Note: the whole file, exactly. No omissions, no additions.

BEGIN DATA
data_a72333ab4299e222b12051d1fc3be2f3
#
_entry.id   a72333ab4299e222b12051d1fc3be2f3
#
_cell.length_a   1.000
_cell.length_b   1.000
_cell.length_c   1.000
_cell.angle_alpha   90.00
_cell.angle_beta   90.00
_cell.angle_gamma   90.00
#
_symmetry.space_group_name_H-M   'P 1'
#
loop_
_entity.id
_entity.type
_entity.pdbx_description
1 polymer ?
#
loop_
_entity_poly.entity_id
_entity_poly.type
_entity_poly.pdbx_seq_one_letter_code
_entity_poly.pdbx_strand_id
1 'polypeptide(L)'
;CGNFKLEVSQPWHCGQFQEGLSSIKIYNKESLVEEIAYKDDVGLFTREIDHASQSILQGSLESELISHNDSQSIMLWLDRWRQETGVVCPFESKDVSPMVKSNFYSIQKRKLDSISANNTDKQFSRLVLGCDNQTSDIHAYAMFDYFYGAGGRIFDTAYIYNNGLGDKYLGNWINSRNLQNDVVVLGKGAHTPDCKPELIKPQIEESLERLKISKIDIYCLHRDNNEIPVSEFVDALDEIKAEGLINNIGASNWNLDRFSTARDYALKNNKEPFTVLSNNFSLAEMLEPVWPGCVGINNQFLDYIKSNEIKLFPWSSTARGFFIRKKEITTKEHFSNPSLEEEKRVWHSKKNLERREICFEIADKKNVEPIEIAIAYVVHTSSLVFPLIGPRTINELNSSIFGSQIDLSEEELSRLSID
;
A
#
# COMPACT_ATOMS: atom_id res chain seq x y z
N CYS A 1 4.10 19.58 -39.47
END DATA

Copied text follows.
data_a72333ab4299e222b12051d1fc3be2f3
#
_entry.id   a72333ab4299e222b12051d1fc3be2f3
#
_cell.length_a   1.000
_cell.length_b   1.000
_cell.length_c   1.000
_cell.angle_alpha   90.00
_cell.angle_beta   90.00
_cell.angle_gamma   90.00
#
_symmetry.space_group_name_H-M   'P 1'
#
loop_
_entity.id
_entity.type
_entity.pdbx_description
1 polymer ?
#
loop_
_entity_poly.entity_id
_entity_poly.type
_entity_poly.pdbx_seq_one_letter_code
_entity_poly.pdbx_strand_id
1 'polypeptide(L)'
;CGNFKLEVSQPWHCGQFQEGLSSIKIYNKESLVEEIAYKDDVGLFTREIDHASQSILQGSLESELISHNDSQSIMLWLDRWRQETGVVCPFESKDVSPMVKSNFYSIQKRKLDSISANNTDKQFSRLVLGCDNQTSDIHAYAMFDYFYGAGGRIFDTAYIYNNGLGDKYLGNWINSRNLQNDVVVLGKGAHTPDCKPELIKPQIEESLERLKISKIDIYCLHRDNNEIPVSEFVDALDEIKAEGLINNIGASNWNLDRFSTARDYALKNNKEPFTVLSNNFSLAEMLEPVWPGCVGINNQFLDYIKSNEIKLFPWSSTARGFFIRKKEITTKEHFSNPSLEEEKRVWHSKKNLERREICFEIADKKNVEPIEIAIAYVVHTSSLVFPLIGPRTINELNSSIFGSQIDLSEEELSRLSID
;
A
#
# COMPACT_ATOMS: atom_id res chain seq x y z
N CYS A 1 4.10 19.58 -39.47